Successive governments fiercely opposed conducting a caste survey—until Nitish Kumar’s government conducted one in Bihar. The results could be a game changer for the Lok Sabha elections. In the first part, we looked at the results and what they mean for the BJP. Today, we look at how they could realign the national debate—and perhaps the Opposition’s fortunes. Or not.
A quick refresher on the caste census
We have not counted the number of castes or the people who belong to each of them in independent India. The Indian Census under British rule included all castes, but the first census in free India only counted members of scheduled castes and tribes. Everyone else was thrown under the ‘general’ category. And that has remained the norm—since a survey would likely reveal the unhappily small numbers of the upper castes—and raise all sorts of unpleasant questions about representation.
That’s until Nitish Kumar decided to conduct a caste census in Bihar—and release the results—a political dhamaka whose impact is still being decoded.
The results: Here’s what these results show:
- The total population of Bihar is around 130.7 million (13.07 crore)—and backward communities make up around 63%. Muslims account for 17.7%.
- The split is as follows: 36% are from an Extremely Backward Class, 27.1% from an Other Backward Class, 19.7% from a Scheduled Caste and 1.7% from a Scheduled Tribe.
- Extremely Backward Classes are the poorest among the OBCs—and have been counted separately ever since CM Nitish Kumar mobilised them as his political base.
- OTOH, the dominant OBC subcaste Yadavs are also the largest in the state—accounting for 14.2% of the population. This is very good news for Rashtriya Janata Dal leader and Deputy CM Tejashwi Yadav.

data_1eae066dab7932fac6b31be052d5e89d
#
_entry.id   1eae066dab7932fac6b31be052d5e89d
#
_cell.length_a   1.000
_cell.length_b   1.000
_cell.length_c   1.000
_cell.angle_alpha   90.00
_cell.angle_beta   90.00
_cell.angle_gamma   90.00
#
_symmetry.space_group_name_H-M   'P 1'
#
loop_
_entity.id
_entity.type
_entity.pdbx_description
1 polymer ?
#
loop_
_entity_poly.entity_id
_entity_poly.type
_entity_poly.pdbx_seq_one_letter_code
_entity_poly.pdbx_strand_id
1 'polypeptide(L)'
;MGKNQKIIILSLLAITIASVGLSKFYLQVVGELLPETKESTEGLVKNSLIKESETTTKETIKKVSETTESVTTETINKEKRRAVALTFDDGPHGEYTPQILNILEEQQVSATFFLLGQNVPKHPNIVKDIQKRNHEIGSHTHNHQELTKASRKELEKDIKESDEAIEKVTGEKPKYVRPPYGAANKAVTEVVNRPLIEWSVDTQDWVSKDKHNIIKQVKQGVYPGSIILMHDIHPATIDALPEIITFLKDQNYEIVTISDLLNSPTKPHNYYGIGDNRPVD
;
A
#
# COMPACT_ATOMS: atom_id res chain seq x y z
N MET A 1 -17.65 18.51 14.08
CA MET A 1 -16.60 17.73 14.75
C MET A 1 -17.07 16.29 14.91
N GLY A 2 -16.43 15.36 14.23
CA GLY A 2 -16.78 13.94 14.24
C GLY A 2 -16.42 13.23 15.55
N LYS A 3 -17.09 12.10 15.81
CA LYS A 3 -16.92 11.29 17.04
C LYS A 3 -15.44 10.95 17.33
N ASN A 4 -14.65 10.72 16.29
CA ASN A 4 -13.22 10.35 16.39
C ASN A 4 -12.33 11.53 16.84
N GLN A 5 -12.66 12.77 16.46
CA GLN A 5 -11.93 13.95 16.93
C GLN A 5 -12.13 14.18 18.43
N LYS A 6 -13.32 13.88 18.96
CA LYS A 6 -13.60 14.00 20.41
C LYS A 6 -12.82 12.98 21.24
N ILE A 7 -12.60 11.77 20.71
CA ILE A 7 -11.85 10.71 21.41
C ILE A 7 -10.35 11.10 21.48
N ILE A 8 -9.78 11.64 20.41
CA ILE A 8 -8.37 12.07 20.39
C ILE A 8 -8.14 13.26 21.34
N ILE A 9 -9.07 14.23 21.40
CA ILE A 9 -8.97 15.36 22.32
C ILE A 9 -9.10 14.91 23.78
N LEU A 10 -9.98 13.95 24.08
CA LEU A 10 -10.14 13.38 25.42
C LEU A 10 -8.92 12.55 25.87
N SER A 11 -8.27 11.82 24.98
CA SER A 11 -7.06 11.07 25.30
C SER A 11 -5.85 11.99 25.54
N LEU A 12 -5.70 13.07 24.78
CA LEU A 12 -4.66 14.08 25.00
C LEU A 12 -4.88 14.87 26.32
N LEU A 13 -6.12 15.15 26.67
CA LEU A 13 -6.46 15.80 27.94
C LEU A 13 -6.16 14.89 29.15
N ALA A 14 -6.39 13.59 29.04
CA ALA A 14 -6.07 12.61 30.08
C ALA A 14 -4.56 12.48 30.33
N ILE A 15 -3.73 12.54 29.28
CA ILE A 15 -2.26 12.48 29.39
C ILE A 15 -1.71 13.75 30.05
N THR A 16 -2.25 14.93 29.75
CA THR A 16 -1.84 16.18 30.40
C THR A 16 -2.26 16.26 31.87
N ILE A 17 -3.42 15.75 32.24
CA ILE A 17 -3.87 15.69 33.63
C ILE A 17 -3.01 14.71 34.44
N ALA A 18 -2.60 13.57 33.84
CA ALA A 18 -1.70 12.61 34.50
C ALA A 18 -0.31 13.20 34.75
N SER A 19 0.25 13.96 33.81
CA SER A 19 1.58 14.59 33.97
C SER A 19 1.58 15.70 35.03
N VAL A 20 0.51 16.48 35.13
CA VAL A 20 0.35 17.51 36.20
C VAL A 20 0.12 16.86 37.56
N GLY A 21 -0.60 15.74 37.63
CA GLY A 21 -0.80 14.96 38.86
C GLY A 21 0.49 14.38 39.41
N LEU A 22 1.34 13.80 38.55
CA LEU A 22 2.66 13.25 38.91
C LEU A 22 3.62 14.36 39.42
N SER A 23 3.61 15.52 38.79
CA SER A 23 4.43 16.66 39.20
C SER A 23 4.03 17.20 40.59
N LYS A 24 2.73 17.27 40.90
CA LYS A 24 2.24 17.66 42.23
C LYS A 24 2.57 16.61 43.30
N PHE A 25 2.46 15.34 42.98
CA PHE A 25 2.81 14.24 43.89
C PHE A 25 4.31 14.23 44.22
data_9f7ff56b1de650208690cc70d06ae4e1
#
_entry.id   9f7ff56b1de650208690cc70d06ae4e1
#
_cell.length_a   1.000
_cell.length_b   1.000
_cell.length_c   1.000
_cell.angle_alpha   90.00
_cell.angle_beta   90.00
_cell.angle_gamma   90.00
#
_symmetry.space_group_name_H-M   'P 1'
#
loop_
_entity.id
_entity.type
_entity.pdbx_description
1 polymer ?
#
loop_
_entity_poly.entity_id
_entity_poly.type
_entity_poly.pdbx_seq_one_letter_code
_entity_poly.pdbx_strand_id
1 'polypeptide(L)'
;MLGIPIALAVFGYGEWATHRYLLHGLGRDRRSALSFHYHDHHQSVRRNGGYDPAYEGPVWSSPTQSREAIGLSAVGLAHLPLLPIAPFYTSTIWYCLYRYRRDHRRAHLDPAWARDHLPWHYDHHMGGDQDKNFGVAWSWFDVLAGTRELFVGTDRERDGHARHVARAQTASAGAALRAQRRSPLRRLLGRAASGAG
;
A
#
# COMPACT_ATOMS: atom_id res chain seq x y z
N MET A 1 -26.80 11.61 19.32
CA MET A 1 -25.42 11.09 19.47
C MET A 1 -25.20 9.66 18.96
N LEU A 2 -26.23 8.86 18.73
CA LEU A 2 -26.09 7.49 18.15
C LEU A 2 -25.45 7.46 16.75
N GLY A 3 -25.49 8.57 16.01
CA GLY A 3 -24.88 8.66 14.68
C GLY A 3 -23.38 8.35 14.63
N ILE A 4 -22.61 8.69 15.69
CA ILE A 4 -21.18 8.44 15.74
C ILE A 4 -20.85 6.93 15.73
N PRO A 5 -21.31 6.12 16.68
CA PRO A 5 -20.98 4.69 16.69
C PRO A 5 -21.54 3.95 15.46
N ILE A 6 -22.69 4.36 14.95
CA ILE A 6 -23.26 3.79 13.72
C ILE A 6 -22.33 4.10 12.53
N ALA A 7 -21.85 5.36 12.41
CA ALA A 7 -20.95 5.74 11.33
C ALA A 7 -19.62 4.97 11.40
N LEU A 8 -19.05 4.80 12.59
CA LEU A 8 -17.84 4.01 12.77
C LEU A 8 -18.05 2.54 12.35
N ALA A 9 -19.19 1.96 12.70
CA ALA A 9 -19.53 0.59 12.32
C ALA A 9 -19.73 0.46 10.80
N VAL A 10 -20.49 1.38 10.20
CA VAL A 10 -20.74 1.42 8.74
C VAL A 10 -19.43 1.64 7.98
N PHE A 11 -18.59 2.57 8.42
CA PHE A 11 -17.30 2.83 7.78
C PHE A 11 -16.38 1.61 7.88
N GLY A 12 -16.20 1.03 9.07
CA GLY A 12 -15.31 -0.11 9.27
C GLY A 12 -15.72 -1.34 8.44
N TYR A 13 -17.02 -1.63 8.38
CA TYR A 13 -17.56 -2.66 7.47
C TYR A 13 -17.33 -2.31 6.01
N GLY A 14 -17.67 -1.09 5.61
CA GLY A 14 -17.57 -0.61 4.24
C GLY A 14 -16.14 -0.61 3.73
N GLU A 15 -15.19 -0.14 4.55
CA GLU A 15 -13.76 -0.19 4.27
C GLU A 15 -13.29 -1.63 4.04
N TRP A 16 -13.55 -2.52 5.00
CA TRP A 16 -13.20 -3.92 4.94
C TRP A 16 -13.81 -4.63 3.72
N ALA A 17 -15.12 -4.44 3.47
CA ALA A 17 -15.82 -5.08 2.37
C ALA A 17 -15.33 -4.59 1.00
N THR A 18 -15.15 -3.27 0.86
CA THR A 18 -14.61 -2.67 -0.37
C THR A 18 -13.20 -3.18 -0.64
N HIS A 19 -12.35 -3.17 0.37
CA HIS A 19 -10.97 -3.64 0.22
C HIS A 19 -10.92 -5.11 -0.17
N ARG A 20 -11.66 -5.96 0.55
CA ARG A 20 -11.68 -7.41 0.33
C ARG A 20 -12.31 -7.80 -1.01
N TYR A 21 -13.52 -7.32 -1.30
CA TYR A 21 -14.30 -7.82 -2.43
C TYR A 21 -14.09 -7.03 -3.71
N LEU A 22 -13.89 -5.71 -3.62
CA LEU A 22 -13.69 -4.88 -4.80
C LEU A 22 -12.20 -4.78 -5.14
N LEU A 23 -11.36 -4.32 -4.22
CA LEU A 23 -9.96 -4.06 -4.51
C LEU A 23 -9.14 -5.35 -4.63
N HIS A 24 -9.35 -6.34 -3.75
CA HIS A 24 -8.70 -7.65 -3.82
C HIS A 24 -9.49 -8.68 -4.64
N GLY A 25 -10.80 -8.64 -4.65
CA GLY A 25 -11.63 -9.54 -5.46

- However, upper castes are only 15.5% of the population—confirming their worst fears. Brahmins are a mere 3.66%.
- In fact, if you add SC/ST communities to OBCs and EBCs, the total comes to a staggering 84.4%.
What this means: The results pose a serious challenge to the 50% ceiling on reservations imposed by the 1992 Supreme Court ruling. Right now, there is a glaring discrepancy between the total number of people who belong to backward classes and the reservation quotas:
EBCs constitute 36% of the population while currently they are being given 18% reservation in jobs, while OBCs, at 27%, are currently being given 12% reservation. At present, there is a provision for 30% for EBC and OBC together in Bihar, whereas according to caste-based calculation, their population is at 63%.
The caste census therefore opens the door to a mass mobilisation of backward classes demanding a bigger share.
Mandal 2.0: A return to caste politics?
A bit of history: Between 1989 and 2014, Indian politics were driven by three forces: “Mandal, masjid, and market.” The Mandal Commission—which broadened caste reservations to Other Backward Castes—helped fuel the power of regional caste-based leaders—be it Lalu Yadav or Mayawati. Meanwhile, BJP soared on the back of its aggressive Hindutva campaign around Babri Masjid. And the entire polity was transformed by the forces of liberalisation.